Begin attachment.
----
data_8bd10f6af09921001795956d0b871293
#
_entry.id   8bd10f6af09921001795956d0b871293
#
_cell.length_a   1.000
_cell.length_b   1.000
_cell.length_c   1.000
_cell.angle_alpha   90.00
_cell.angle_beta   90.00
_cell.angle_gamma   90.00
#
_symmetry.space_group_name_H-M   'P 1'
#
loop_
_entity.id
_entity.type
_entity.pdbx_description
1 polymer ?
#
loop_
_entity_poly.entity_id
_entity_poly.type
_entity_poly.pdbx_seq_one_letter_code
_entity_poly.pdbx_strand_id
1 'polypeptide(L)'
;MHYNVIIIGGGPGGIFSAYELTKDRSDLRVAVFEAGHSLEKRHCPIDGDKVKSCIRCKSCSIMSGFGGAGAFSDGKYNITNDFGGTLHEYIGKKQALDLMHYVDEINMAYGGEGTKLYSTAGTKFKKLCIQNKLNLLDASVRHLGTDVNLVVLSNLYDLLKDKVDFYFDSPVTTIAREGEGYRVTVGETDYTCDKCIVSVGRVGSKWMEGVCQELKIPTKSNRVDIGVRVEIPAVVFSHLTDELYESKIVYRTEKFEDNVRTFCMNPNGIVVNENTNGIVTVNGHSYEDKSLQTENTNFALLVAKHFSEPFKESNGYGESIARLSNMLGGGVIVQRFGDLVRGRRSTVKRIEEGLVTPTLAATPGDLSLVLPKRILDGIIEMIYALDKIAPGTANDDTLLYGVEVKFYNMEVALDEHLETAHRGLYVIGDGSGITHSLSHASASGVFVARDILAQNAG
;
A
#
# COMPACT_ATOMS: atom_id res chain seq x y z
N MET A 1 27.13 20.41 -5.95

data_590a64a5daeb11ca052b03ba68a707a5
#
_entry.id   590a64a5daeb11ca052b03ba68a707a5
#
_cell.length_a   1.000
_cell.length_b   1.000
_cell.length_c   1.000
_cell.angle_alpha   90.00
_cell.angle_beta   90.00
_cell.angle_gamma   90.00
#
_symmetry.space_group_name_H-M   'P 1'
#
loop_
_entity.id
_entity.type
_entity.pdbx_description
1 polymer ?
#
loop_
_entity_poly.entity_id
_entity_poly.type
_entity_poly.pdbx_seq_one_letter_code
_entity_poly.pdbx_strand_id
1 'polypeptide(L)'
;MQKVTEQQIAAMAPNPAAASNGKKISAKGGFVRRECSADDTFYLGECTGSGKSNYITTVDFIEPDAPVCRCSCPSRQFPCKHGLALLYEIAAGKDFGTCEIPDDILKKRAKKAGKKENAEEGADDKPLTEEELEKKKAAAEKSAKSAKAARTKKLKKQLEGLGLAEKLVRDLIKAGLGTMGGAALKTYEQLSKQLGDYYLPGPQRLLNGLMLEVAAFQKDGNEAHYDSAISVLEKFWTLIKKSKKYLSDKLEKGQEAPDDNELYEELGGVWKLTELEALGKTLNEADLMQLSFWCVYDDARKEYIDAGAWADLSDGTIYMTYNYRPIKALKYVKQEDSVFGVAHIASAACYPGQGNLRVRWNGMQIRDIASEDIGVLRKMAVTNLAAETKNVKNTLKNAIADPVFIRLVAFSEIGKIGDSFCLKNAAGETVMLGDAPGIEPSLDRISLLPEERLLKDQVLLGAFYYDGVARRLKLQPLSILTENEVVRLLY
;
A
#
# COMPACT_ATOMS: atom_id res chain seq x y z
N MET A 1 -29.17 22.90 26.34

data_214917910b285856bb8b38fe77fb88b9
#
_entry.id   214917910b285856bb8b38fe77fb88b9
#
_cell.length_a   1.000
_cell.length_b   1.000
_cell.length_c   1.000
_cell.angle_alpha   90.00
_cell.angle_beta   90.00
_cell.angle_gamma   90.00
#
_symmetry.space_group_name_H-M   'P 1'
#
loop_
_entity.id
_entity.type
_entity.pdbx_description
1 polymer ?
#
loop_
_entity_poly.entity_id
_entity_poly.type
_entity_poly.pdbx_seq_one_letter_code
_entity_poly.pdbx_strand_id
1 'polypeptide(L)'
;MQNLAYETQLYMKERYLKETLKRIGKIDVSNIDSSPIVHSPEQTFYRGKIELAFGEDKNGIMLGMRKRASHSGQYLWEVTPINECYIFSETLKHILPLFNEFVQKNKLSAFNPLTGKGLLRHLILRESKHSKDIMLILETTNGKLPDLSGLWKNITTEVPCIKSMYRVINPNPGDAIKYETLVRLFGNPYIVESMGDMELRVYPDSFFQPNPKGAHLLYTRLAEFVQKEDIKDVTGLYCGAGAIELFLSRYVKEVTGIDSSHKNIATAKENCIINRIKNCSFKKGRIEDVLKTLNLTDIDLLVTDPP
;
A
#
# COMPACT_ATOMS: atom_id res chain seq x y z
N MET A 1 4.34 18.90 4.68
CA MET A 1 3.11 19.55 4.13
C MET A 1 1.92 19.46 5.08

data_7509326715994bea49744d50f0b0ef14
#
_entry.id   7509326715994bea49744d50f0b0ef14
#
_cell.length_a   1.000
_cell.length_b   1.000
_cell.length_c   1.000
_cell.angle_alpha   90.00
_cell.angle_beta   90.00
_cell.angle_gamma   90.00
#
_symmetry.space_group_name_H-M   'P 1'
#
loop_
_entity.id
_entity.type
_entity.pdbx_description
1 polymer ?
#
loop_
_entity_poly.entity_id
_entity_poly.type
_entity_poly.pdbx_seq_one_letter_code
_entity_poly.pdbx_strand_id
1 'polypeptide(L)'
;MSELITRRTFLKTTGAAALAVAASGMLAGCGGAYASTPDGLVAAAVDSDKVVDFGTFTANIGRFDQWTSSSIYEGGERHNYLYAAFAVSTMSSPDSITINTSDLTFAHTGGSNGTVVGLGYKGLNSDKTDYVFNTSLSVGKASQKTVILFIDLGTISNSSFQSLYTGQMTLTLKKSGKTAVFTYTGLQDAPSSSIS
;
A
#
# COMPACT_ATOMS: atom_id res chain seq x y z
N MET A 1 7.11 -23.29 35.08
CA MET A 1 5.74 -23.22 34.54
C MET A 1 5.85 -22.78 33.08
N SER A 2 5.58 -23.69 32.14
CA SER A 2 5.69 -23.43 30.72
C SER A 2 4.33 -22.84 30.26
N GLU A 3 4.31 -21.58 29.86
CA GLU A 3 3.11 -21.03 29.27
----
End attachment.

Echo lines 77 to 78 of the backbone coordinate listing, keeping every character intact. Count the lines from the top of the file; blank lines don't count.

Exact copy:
_entity.id
_entity.type